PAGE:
As a general characteristic, Mr. Toplady was liberal in his feelings. Though he was in favor of confining the clergy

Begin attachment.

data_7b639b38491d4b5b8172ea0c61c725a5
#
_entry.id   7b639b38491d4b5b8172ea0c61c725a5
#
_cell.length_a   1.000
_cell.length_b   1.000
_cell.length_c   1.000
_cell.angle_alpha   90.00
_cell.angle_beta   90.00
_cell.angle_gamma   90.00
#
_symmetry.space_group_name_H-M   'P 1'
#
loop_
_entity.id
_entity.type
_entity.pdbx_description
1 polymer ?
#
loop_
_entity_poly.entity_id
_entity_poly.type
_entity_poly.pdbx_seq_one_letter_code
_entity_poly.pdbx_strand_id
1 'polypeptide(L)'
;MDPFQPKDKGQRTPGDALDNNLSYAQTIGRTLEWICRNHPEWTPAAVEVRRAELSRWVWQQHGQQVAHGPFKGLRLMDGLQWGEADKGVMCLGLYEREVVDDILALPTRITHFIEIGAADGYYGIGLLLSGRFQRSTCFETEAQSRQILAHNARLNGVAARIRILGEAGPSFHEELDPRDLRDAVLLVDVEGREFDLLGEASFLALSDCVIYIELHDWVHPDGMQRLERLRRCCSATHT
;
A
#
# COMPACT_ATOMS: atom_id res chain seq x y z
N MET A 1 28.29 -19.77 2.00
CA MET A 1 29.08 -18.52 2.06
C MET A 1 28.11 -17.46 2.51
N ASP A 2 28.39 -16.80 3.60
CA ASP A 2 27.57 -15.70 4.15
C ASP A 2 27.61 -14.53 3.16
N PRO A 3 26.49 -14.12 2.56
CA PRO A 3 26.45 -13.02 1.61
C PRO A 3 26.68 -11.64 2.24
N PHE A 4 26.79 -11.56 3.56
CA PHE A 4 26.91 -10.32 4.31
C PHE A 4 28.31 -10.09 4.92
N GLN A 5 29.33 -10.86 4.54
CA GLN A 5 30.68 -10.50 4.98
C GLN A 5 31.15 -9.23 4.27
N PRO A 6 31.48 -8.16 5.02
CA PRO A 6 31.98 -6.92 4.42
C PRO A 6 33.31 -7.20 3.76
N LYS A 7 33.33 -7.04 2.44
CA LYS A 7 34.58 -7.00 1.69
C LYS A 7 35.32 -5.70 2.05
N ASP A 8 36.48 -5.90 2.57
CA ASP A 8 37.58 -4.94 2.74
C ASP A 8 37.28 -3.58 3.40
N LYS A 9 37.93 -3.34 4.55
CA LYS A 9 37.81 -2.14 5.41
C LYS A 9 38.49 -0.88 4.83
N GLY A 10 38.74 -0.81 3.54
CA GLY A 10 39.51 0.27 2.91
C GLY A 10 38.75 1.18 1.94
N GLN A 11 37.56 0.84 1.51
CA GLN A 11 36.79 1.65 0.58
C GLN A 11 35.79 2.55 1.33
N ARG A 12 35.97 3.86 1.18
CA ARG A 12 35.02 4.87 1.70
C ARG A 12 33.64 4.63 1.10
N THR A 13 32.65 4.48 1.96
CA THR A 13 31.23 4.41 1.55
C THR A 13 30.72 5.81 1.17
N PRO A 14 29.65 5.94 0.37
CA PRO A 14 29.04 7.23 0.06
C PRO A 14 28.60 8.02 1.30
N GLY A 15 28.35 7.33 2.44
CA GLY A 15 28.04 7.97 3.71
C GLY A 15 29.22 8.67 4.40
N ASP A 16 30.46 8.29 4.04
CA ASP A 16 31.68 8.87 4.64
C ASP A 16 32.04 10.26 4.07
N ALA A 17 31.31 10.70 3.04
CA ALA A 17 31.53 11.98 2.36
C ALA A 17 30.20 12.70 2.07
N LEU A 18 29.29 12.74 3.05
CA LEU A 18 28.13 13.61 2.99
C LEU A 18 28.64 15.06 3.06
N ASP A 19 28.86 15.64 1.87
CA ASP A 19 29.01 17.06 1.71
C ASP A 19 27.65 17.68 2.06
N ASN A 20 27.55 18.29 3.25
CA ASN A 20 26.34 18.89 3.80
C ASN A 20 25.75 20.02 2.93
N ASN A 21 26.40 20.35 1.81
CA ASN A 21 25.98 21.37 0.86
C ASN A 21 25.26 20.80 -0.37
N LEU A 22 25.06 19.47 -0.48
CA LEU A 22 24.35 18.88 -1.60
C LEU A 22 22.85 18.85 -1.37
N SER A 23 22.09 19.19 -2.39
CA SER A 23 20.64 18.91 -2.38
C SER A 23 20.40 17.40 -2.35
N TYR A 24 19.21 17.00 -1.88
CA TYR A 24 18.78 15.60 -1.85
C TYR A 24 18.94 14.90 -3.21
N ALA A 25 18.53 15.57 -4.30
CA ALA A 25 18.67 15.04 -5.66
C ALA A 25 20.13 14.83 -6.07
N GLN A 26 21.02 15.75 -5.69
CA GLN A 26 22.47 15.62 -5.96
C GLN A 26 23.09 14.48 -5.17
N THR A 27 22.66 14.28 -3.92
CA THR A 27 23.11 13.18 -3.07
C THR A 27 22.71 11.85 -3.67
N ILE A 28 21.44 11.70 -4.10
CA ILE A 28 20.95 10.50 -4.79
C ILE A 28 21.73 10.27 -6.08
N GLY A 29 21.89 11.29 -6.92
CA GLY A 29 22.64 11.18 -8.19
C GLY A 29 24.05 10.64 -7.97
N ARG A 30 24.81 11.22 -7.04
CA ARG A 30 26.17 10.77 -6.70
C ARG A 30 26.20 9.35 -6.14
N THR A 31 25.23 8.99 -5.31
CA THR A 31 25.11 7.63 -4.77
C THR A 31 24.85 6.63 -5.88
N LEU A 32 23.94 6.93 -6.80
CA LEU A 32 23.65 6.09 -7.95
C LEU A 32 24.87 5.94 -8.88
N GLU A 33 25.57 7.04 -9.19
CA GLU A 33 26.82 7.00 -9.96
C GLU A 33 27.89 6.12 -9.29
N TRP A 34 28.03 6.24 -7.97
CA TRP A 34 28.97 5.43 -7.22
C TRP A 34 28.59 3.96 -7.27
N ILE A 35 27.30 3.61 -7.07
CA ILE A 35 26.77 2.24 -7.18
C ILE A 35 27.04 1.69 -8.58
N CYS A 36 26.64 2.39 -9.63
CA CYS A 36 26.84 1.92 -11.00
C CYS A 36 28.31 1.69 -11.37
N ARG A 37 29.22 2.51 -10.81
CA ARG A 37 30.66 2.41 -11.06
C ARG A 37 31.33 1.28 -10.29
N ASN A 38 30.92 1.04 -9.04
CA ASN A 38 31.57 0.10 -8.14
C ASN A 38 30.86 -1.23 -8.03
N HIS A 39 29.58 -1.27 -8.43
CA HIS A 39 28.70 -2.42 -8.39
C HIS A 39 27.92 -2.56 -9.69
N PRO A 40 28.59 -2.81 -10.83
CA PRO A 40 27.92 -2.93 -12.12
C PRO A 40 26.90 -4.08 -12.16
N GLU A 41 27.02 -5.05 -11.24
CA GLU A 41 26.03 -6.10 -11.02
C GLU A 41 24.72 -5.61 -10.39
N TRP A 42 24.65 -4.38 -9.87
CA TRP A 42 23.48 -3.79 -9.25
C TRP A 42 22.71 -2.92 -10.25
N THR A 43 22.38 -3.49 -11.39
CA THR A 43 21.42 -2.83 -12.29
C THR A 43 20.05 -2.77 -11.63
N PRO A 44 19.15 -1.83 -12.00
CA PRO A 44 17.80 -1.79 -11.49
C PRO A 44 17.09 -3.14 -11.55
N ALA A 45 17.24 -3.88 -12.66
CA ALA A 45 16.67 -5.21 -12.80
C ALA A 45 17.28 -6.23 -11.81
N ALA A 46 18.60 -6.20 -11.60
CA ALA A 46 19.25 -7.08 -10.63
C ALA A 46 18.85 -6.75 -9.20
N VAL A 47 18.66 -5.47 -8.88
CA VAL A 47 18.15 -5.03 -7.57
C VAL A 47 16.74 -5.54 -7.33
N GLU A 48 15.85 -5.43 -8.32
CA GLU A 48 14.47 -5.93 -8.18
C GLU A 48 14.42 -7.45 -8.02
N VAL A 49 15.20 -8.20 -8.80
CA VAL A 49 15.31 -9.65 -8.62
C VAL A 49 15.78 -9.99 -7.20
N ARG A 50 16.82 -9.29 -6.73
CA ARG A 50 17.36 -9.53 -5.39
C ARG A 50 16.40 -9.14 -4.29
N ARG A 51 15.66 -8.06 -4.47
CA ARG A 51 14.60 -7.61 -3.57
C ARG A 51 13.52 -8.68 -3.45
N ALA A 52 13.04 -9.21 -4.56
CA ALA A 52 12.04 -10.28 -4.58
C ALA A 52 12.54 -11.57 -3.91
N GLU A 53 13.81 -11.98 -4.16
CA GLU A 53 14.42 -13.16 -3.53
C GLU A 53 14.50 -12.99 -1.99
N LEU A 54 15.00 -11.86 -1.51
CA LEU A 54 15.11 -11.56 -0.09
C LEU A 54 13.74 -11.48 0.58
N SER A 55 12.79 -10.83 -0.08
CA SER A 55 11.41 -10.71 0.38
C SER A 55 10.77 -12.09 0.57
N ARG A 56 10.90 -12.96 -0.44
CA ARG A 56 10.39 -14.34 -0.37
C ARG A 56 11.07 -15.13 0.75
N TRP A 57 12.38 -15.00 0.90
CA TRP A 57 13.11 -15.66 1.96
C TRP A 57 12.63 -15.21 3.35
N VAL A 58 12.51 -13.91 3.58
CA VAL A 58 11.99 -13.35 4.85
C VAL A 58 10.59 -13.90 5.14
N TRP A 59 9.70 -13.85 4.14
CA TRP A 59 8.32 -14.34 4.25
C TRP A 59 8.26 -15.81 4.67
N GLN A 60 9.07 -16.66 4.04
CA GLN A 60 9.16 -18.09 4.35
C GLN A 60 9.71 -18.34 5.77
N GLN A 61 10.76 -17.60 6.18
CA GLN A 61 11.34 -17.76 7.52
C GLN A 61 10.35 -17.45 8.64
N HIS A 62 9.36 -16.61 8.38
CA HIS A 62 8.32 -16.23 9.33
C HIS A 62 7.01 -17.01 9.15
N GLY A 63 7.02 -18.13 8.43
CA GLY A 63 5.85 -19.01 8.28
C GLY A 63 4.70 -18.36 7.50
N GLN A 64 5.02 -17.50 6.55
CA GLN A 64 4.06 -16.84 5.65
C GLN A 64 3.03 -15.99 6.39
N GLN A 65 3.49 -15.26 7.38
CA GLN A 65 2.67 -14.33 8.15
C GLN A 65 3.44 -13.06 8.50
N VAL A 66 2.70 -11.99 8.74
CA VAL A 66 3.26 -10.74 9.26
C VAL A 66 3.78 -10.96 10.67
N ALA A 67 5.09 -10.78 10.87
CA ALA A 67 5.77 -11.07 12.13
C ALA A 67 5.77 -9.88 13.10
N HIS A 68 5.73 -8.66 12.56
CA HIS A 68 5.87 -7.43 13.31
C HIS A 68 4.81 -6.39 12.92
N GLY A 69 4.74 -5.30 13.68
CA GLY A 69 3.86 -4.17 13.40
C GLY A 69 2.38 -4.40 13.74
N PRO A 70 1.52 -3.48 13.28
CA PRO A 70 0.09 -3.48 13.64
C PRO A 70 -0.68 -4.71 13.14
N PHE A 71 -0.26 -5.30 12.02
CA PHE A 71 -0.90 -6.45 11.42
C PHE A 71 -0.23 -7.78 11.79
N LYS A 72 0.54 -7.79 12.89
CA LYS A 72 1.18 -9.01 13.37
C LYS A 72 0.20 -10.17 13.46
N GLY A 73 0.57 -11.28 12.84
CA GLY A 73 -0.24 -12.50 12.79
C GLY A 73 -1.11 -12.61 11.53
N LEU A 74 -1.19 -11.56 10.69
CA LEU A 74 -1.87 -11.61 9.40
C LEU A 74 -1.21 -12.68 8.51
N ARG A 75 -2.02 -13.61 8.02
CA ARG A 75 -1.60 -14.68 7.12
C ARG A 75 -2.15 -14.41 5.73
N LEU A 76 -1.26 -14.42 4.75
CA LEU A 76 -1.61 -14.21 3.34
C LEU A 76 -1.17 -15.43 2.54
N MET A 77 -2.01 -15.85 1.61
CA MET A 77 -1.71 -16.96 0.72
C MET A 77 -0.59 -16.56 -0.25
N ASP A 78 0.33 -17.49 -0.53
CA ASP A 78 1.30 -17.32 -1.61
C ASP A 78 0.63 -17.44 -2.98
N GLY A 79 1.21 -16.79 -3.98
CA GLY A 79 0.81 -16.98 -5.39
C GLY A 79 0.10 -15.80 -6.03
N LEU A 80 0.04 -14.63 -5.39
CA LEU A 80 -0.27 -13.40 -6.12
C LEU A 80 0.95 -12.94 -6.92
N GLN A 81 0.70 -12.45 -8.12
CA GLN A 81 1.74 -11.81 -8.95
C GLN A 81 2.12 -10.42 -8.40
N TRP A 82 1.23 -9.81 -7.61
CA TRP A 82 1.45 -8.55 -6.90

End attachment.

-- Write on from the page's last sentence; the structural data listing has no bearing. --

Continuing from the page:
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strictly to the clerical subscription, he advocated the fullest liberty in the State and in religious worship. The right of private judgment, in questions of duty, he considered the birth-right of every man. To deny the right of resistance to kings under all possible circumstances, he thought to be absurd. He was not a republican, yet he sympathized deeply with the English colonists in his own day, and strongly condemned the course of the Government towards the nonconformists of the previous century. He was not an agitator, yet he had no fear of the preaching that produced "soultrouble," and was a firm friend of Whitefield as long as he lived. He considered him the greatest of modern Christian ministers, probably unequalled since the apostles. He congratulates his country on producing the greatest of men, Bradwardin, the prince of divines; Milton, prince of poets; Newton, prince of philosophers; Whitefield, prince of preachers. ARTICLE VII. TAYLOR'S MEMOIR OF JUDGE PHILLIPS.1 By Edwards A. Park. Abbot Professor in Audovcr Theological Seminary.